I verified this in Windows 7 (64-bit) using CPU-Z. When it’s working, the Core Speed and Multiplier will change according to the processing load.

    • nice 9:48 pm on September 25, 2012 Permalink | Reply

      Nice, worked imediately! Thanks!

    • Leandro dos Santos 8:08 pm on November 13, 2014 Permalink | Reply

      In Asus A8V and A8V-X don´t work in Windows 7 32 and 64 bits, even installing the AMD driver in Compatibility mode. Solution: Use RMClock program and configure power states it according to the stages of clock and voltage of your CPU and works perfectly.

  • Toban Wiebe 4:37 pm on May 15, 2010 Permalink | Reply
    Tags: Computers   

    Using screen space efficiently with Gridmove 

    [Update: I’ve discovered that Windows 7 snap has keyboard shortcuts. Just use ‘win’ and the arrow keys to see what you can do. If you’re fine with a 50/50 split, this is all you need. Very nice with the hotkeys.]

    The snap feature in Windows 7 is nice, but Gridmove is even better (and it’s open source—take that Microsoft!). I consider it among the best of my favorite programs. Gridmove is very simple: it lets you easily move windows into custom positions. This is important because desktop displays are getting bigger and more importantly, wider. A widescreen is good for watching video, but for surfing the web and reading, vertical screen space is the limiting factor. All that horizontal space is left half empty, so why not use it for something else?

    Gridmove comes with several grids to choose from, but it’s fairly easy to customize by editing the .grid file. My grid for a widescreen monitor splits the screen left/right in a 13:11 ratio, which works nicely for pairing a browser with Google Docs. Grab it (customize it) and use it by dropping it in the ‘Grids’ folder then enabling it under ‘Templates’. It also includes these features: Maximize, Minimize, Always on Top, and 2nd monitor (Gridmove works seamlessly with multiple displays).

    The best part about Gridmove is, in my opinion, that you can use keyboard shortcuts to whip your windows into place! Enable ‘Fast Move’ (under ‘Hotkeys’) and create a keyboard shortcut under ‘Fast Move Modifiers’ (e.g., ctrl + win). Use this keyboard combo along with the numpad—each number corresponds with its entry in the .grid file. I disable the dragging features and exclusively use the keyboard method.

    I use Gridmove mostly for throwing windows to my second screen or putting two tabs side by side, especially when writing or researching. I keep a Google Doc on the right and my browser on the left (and something else on the second monitor!). In Chrome and Firefox, you can drag out a tab to make it a new window and then position it with Gridmove.

    Beyond Gridmove, I’ve found a few great ways to make efficient use of vertical screen space. The first is Google Chrome: it’s the most screen space efficient browser, with tabs in the title bar and no spacehog toolbars. The application shortcut feature offers even more viewport area by cutting out everything but the title bar. Application shortcuts work great for webapps such as Gmail, Reader, Remember the Milk, etc., especially on a second screen. (If you must stick with Firefox, put the address bar and buttons up next to the menus and hide the lower two toolbars.) The second is to simply dock the Windows taskbar on the vertical axis. Just unlock it, drag it to one side, and resize it as desired. Third is to use “Two-Up” in Adobe Reader (View > Page Display or “alt, v, p, u”). This puts two pages up side by side, and works great for most pdfs.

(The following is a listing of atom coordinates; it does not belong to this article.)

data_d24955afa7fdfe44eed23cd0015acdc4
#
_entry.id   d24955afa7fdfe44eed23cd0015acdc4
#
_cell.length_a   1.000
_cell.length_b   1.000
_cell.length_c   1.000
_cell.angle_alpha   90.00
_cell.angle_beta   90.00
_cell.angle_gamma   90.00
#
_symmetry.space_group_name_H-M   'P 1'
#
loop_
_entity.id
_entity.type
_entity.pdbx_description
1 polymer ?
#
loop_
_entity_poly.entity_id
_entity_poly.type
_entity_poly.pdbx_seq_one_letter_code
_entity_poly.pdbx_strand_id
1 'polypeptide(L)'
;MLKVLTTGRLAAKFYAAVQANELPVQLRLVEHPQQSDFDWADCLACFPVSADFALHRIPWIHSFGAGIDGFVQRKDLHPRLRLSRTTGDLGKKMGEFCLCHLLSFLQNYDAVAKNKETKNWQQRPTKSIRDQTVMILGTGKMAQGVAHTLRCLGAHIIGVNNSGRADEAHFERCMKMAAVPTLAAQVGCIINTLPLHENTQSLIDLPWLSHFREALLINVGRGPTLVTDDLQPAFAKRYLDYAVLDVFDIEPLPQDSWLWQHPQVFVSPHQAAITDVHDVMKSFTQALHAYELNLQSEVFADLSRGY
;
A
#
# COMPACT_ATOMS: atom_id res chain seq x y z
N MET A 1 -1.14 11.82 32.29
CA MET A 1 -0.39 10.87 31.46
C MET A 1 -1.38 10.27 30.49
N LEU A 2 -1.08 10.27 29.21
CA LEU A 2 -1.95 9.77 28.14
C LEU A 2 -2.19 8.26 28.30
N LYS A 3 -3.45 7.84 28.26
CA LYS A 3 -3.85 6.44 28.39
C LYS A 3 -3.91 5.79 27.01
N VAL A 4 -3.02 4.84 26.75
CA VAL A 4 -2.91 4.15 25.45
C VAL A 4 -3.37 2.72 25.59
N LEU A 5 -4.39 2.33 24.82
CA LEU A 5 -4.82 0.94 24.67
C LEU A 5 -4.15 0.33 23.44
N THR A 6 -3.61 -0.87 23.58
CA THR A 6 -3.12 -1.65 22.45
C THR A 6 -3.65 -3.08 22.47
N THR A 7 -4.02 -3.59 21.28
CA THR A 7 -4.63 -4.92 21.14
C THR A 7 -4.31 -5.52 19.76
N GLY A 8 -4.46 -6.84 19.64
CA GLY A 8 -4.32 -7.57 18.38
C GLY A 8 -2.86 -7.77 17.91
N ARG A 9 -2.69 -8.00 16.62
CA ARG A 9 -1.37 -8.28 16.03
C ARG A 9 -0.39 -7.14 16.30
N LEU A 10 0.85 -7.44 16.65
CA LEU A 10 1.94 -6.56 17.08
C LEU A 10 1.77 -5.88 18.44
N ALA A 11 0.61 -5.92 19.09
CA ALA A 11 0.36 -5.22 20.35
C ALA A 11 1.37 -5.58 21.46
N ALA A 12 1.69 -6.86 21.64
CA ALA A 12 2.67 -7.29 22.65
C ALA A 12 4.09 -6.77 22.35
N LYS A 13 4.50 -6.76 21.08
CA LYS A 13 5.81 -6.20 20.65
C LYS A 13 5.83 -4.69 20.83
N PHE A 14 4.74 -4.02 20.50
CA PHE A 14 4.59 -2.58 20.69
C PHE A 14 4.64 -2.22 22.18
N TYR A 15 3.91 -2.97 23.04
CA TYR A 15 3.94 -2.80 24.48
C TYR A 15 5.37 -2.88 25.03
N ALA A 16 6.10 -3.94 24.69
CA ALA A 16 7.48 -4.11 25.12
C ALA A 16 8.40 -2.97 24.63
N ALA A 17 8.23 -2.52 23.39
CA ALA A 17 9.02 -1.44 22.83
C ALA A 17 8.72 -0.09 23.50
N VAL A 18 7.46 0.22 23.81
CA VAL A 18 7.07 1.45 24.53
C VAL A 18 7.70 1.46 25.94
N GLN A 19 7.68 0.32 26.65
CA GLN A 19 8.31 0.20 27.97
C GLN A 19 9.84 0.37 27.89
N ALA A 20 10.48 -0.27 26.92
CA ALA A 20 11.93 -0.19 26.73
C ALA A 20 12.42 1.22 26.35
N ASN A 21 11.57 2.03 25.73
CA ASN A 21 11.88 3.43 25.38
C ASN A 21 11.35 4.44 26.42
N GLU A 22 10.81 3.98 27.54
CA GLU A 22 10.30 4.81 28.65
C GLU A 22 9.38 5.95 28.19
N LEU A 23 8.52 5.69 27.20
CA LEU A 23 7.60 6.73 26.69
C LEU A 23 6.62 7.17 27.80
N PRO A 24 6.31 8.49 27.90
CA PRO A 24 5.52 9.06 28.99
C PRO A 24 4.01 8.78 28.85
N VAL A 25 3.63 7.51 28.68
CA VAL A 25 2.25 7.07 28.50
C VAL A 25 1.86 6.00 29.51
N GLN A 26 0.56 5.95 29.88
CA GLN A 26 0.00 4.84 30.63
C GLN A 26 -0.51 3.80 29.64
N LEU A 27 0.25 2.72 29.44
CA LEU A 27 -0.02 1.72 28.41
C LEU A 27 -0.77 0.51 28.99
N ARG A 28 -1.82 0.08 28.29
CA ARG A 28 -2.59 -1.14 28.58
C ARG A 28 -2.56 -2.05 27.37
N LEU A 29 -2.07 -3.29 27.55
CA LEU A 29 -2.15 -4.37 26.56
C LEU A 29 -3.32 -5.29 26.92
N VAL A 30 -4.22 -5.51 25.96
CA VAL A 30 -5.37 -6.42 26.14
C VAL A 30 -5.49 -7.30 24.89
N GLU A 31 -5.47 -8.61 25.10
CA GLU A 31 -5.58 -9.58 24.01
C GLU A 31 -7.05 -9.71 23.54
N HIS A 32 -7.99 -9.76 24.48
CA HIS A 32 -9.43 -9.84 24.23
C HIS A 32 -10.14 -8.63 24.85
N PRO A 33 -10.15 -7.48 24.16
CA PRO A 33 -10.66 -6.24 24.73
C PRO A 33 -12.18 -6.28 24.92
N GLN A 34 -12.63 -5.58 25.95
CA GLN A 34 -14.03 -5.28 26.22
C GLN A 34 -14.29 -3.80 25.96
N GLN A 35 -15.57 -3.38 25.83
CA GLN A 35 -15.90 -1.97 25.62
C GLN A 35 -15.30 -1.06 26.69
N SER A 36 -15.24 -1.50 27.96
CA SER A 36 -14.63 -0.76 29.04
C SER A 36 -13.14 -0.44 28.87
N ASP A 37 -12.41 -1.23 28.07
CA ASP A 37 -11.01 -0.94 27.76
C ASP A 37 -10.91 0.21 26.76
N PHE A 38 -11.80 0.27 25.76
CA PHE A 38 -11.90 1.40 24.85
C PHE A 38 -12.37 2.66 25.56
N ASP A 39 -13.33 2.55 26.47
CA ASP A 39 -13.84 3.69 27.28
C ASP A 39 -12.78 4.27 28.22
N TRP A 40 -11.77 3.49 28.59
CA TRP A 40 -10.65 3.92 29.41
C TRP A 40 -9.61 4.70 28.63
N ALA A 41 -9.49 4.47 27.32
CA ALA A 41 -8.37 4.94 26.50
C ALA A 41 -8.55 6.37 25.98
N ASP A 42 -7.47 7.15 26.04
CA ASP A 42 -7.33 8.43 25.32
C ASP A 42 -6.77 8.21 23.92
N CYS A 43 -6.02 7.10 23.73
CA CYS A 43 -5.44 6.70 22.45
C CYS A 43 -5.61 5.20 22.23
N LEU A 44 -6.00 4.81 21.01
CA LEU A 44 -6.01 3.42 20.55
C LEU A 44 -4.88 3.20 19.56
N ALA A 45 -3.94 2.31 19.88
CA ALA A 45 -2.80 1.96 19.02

In sum, get Gridmove to split your widescreen into a virtual dual-screen. Then get Chrome, dock your taskbar vertically, and use “Two-Up” when reading pdfs.

  • Toban Wiebe 4:47 am on May 8, 2010 Permalink | Reply
    Tags: Computers   

    Ebook Readers and Mises.org 

    The Mises Institute is cranking out .epub versions of its vast library of free literature. In addition to all of the free pdfs, this makes an ebook reader a valuable tool for Austrian and libertarian readers. As more books are published in epub and ebook readers improve in quality and fall in price, this technology is becoming a real boon for Mises.org readers as well as a great new medium to spread the Austrian literature. Students will also greatly benefit if they can find their textbooks online (search on The Pirate Bay and Ebookee.)

    A reader will save you a lot of money on books, and is much easier to carry around than paper books. The screens are “virtual paper”—reflective displays, similar to an etch-a-sketch. This makes it easier on the eyes to read for long periods (whereas backlit LCD displays make the eyes sore after a while). I also like that you don’t have to hold it open, which is a major nuisance with books.

    I recently tried out the Sony PRS-600: it worked great except for two problems. 1) It’s too small to be practical for reading 8.5″ x 11″ pdfs. 2) The screen had too much glare and too little contrast while reading inside on a cloudy day. This may be due to the touchscreen layer, but hopefully the problem will be overcome soon.

    For reading academic literature, screen size is important. Epub looks good on any size of display, but pdfs pose a problem. Pdfs are generally too large to fit comfortably onto a 6″ display. A 9” display would be perfectly able to handle full size pdfs. Some ebook readers can extract the text and reflow it in a larger font, but this jumbles headers and footnotes with the main text. If the pdf page size isn’t too big (as with pdfs of books and journal articles), you can crop or trim out the margins to get a readable fit. Here are a handful of programs for doing this: